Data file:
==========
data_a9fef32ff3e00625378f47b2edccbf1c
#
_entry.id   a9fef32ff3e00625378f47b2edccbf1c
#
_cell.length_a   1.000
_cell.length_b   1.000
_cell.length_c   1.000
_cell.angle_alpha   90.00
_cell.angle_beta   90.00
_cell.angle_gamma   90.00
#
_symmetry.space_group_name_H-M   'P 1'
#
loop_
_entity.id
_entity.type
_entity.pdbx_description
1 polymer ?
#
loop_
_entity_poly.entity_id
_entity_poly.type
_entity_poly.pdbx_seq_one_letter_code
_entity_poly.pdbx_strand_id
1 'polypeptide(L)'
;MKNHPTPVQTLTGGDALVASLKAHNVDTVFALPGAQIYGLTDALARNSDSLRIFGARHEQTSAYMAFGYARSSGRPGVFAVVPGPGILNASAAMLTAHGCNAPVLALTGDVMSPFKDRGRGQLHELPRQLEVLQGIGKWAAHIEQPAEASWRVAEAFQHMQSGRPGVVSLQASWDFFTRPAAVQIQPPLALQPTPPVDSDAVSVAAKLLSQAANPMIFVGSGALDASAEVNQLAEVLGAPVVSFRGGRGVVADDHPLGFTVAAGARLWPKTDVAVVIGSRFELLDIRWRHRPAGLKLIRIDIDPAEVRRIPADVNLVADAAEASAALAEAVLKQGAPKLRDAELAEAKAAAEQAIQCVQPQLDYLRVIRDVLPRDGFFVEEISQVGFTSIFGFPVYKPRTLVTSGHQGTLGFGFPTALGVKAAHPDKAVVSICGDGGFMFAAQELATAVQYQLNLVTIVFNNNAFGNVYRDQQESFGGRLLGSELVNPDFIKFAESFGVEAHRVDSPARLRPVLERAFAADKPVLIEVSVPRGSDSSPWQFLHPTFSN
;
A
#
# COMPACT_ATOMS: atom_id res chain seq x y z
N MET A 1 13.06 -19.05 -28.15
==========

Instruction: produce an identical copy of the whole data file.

data_a9fef32ff3e00625378f47b2edccbf1c
#
_entry.id   a9fef32ff3e00625378f47b2edccbf1c
#
_cell.length_a   1.000
_cell.length_b   1.000
_cell.length_c   1.000
_cell.angle_alpha   90.00
_cell.angle_beta   90.00
_cell.angle_gamma   90.00
#
_symmetry.space_group_name_H-M   'P 1'
#
loop_
_entity.id
_entity.type
_entity.pdbx_description
1 polymer ?
#
loop_
_entity_poly.entity_id
_entity_poly.type
_entity_poly.pdbx_seq_one_letter_code
_entity_poly.pdbx_strand_id
1 'polypeptide(L)'
;MKNHPTPVQTLTGGDALVASLKAHNVDTVFALPGAQIYGLTDALARNSDSLRIFGARHEQTSAYMAFGYARSSGRPGVFAVVPGPGILNASAAMLTAHGCNAPVLALTGDVMSPFKDRGRGQLHELPRQLEVLQGIGKWAAHIEQPAEASWRVAEAFQHMQSGRPGVVSLQASWDFFTRPAAVQIQPPLALQPTPPVDSDAVSVAAKLLSQAANPMIFVGSGALDASAEVNQLAEVLGAPVVSFRGGRGVVADDHPLGFTVAAGARLWPKTDVAVVIGSRFELLDIRWRHRPAGLKLIRIDIDPAEVRRIPADVNLVADAAEASAALAEAVLKQGAPKLRDAELAEAKAAAEQAIQCVQPQLDYLRVIRDVLPRDGFFVEEISQVGFTSIFGFPVYKPRTLVTSGHQGTLGFGFPTALGVKAAHPDKAVVSICGDGGFMFAAQELATAVQYQLNLVTIVFNNNAFGNVYRDQQESFGGRLLGSELVNPDFIKFAESFGVEAHRVDSPARLRPVLERAFAADKPVLIEVSVPRGSDSSPWQFLHPTFSN
;
A
#
# COMPACT_ATOMS: atom_id res chain seq x y z
N MET A 1 13.06 -19.05 -28.15